By Sharon Olds
Like other identical twins, they can be
better told apart in adulthood.
One is fast to wrinkle her brow,
her brain, her quick intelligence. The other
dreams inside a constellation,
freckles of Orion. They were born when I was thirteen,
they rose up, half out of my chest,
now they’re forty, wise, generous.
I am inside them — in a way, under them,
or I carry them, I’d been alive so many years without them.
I can’t say I am them, though their feelings are almost
my feelings, as with someone one loves. They seem,
to me, like a gift that I have to give.
That boys were said to worship their category of
being, almost starve for it,
did not escape me, and some young men
loved them the way one would want, oneself, to be loved.
All year they have been calling to my departed husband,
singing to him, like a pair of soaking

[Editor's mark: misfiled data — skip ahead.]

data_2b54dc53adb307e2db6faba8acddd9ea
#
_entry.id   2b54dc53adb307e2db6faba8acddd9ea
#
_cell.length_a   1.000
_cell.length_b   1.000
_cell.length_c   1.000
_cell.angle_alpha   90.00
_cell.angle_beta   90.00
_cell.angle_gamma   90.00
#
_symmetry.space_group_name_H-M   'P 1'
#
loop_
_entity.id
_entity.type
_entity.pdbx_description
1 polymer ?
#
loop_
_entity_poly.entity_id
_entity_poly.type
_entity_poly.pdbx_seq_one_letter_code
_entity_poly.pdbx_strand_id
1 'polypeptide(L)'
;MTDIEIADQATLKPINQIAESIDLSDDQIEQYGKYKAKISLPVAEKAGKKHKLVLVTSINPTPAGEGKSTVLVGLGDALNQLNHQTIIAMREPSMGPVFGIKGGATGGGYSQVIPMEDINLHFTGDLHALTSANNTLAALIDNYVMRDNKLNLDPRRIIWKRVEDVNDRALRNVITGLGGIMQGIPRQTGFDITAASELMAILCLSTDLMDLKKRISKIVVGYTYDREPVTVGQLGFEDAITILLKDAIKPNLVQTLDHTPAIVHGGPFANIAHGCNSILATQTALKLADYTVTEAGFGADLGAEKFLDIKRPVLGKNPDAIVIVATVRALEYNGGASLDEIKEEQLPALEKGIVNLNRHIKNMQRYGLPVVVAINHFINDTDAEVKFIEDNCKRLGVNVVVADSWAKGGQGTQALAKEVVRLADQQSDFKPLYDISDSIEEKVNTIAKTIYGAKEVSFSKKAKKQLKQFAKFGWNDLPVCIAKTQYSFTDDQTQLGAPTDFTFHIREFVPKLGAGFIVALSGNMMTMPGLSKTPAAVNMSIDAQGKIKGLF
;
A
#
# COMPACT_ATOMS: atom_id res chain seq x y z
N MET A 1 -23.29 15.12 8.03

sirens on a scaled rock.
They can’t believe he’s left them, it’s not in their
vocabulary, they being made
of promise — they’re like literally kept vows.
Sometimes, now, I hold them a moment,
one in each hand, twin widows,
heavy with grief. They were a gift to me,
and then they were ours, like thirsty nurslings
of excitement and plenty. And now it’s the same
season again, the very week
he moved out. Didn’t he whisper to them,
Wait here for me one year? no.
He said, God be with you, God
be with you, God-bye, for the rest
of this life and for the long nothing. And they do not
know language, they are waiting for him, my
Christ they are dumb, they do not even
know they are mortal — sweet, I guess,
refreshing to live with, beings without
the knowledge of death, creatures of ignorant suffering.